“I know one in four pitchers in the major leagues have Tommy John surgery. It’s more prevalent in the game today than it ever has been and there are a lot of people thinking about and talking about why that is.”
That statement came from Arizona Diamondbacks manager Kirk Gibson in a USAToday.com report. It’s a part of baseball in the 21st century, like hot dogs or sacrifice bunts – Tommy John surgery is happening more often than ever before in the sport’s history.
It’s true that the surgery is still a fairly new answer to elbow damage. As you can see in the chart above, Tommy John surgery became a mainstream operation at the turn of the century. But in the last few years, the number of big-league pitchers who need this surgery has increased dramatically.
I have a theory.
Growing up in the travel-team generation, where kids were expected to play a dozen summer tournaments all over the country and were pushed to throw a curve ball at 8 years old, professional pitchers have now been throwing competitively for 20 years. Arms are getting burned out and breaking down. Kids didn’t used to play as much baseball at such a high level as many children did in the 1990s and 2000s, and some of those kids are now in the pros, all grown up.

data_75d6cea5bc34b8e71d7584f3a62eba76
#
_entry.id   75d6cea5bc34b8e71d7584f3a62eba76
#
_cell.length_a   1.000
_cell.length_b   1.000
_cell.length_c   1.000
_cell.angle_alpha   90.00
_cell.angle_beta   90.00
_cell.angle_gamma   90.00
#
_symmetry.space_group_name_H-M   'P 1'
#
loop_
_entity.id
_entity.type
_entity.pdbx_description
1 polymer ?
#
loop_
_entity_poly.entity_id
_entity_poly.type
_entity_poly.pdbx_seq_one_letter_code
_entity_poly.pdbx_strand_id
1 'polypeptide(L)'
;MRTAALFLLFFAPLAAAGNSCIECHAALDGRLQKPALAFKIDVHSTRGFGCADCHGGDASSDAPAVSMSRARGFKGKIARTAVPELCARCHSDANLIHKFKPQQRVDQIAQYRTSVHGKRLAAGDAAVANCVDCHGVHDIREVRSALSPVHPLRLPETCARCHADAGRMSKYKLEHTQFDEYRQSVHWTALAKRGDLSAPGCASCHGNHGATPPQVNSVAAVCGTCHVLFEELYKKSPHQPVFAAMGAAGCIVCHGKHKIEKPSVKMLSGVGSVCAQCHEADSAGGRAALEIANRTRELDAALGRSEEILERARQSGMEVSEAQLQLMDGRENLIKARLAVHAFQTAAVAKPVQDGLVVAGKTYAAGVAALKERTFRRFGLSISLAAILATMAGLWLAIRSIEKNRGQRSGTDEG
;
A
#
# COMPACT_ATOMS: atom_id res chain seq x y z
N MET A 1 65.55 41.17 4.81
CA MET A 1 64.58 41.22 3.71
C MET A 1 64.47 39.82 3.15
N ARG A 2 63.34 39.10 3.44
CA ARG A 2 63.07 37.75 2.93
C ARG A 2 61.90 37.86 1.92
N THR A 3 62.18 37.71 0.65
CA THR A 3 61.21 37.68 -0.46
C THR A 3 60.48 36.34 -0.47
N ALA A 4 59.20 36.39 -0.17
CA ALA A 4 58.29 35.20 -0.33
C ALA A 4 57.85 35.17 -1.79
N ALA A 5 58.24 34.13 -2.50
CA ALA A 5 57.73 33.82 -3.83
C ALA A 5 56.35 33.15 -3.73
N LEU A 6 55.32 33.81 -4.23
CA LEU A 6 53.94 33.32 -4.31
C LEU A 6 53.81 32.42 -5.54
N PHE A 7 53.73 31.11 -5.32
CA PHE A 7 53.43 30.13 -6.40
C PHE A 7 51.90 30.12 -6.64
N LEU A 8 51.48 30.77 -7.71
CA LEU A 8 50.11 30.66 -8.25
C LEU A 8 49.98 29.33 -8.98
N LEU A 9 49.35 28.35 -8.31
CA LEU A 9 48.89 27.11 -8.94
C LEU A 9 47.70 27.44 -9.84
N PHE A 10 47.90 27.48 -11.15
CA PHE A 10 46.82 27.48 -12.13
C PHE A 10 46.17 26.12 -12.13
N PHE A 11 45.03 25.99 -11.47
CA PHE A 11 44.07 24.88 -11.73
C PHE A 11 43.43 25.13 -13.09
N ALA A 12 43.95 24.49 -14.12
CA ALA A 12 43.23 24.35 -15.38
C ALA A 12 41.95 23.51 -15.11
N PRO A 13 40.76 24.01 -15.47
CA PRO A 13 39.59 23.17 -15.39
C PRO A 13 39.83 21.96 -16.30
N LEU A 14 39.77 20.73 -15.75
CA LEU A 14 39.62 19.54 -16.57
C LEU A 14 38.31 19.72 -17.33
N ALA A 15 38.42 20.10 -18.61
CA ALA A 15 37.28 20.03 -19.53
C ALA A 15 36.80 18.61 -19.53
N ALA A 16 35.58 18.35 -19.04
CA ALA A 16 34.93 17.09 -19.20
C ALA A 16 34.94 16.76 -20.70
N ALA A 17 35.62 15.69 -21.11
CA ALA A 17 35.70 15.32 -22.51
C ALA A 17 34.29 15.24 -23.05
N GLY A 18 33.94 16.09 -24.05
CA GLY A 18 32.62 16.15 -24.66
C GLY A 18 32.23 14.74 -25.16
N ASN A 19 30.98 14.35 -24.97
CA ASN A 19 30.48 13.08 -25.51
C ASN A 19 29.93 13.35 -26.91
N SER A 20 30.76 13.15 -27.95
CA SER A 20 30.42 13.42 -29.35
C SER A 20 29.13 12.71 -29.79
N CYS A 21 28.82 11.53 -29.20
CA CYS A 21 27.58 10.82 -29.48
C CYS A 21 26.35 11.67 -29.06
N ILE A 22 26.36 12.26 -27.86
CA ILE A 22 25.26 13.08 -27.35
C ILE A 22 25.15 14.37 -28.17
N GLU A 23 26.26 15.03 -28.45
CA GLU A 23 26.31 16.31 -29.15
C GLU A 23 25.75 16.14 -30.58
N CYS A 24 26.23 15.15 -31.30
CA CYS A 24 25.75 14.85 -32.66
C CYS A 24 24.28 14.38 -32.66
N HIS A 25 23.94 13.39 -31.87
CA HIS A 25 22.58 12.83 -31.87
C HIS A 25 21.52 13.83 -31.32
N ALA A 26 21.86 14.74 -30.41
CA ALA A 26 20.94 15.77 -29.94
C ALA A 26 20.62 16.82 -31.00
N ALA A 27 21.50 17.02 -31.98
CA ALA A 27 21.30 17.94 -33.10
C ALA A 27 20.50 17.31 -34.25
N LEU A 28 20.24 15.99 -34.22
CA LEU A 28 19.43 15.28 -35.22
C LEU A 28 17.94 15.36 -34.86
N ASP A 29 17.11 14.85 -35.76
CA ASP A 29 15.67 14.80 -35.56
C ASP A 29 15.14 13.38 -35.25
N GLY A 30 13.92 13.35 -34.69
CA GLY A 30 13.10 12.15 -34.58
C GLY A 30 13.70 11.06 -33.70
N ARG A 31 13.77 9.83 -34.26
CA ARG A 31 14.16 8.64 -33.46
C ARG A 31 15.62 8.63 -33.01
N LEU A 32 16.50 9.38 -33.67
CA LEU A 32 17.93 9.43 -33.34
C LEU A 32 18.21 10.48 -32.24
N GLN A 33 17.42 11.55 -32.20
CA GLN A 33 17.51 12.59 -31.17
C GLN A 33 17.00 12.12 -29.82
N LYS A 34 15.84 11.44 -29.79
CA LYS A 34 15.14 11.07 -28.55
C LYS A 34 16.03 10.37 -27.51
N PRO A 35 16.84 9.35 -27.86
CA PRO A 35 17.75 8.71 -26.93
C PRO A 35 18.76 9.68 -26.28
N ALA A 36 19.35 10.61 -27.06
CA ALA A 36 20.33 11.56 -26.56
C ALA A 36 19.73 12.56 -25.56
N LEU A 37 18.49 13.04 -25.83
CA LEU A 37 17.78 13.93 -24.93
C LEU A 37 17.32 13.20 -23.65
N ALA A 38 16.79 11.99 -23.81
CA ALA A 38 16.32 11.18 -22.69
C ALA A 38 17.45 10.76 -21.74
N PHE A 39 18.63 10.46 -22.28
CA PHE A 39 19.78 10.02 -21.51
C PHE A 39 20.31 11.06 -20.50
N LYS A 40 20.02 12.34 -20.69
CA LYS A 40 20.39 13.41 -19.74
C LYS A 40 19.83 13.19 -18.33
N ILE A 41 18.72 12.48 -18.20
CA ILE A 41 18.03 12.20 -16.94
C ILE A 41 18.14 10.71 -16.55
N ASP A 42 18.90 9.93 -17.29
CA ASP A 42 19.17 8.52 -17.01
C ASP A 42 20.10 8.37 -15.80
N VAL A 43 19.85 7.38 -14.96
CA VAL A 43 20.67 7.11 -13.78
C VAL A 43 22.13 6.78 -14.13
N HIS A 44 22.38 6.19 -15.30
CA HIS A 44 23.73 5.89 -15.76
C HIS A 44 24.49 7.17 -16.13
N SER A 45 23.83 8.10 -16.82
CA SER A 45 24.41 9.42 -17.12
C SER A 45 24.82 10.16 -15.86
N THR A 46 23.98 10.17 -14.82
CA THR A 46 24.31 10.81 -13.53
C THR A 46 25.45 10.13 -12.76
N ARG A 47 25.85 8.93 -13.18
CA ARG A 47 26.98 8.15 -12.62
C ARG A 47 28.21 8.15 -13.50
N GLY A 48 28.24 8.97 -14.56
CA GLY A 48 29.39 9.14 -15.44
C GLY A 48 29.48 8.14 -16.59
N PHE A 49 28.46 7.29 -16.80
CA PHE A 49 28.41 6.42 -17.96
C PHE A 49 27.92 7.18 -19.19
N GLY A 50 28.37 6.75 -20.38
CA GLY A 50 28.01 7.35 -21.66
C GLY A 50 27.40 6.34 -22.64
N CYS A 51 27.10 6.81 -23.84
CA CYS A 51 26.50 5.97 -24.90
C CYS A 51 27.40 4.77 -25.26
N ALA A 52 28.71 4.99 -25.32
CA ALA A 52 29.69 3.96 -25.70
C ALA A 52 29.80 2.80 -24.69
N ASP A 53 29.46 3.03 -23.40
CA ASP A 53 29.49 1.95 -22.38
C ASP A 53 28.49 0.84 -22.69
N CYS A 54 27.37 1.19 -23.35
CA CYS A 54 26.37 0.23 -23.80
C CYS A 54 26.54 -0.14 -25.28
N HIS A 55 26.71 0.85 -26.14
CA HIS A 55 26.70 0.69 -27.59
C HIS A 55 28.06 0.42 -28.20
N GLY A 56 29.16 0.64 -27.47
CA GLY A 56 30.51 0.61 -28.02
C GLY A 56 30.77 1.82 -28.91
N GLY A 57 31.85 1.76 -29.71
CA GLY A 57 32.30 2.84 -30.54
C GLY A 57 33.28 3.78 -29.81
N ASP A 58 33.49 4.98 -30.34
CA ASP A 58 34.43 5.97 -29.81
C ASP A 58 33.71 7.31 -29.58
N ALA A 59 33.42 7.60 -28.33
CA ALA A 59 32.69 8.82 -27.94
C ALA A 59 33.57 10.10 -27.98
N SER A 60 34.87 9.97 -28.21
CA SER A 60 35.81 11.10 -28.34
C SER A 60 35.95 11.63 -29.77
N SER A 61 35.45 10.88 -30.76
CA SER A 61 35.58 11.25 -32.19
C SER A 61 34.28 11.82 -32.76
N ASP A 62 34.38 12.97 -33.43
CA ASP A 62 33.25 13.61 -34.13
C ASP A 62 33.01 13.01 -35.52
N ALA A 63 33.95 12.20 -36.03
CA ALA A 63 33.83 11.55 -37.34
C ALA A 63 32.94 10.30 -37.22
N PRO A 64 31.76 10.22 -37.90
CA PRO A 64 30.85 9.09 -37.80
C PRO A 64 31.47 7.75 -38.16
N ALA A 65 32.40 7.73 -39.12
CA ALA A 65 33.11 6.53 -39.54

Our coaches always told us if we didn’t learn to throw pitches the right way, our arms would fall off. Turns out they knew their stuff.
Already this spring, there have been seven players who need or have received a Tommy John surgery on a bad elbow, according to KingsofKauffman.com. Last year, there were only 23 Tommy John surgeries in Major League Baseball, but that number has been far higher in most recent seasons.
This month, Atlanta Braves pitchers Brandon Beachy and Kris Medlen went under the knife for their second such surgery. If players are reaching a new level of bad throwing and need multiple Tommy John surgeries, I have to figure it would further my theory that these guys have just been throwing for too many years, and their arms are a time-bomb that’s been ticking since elementary school.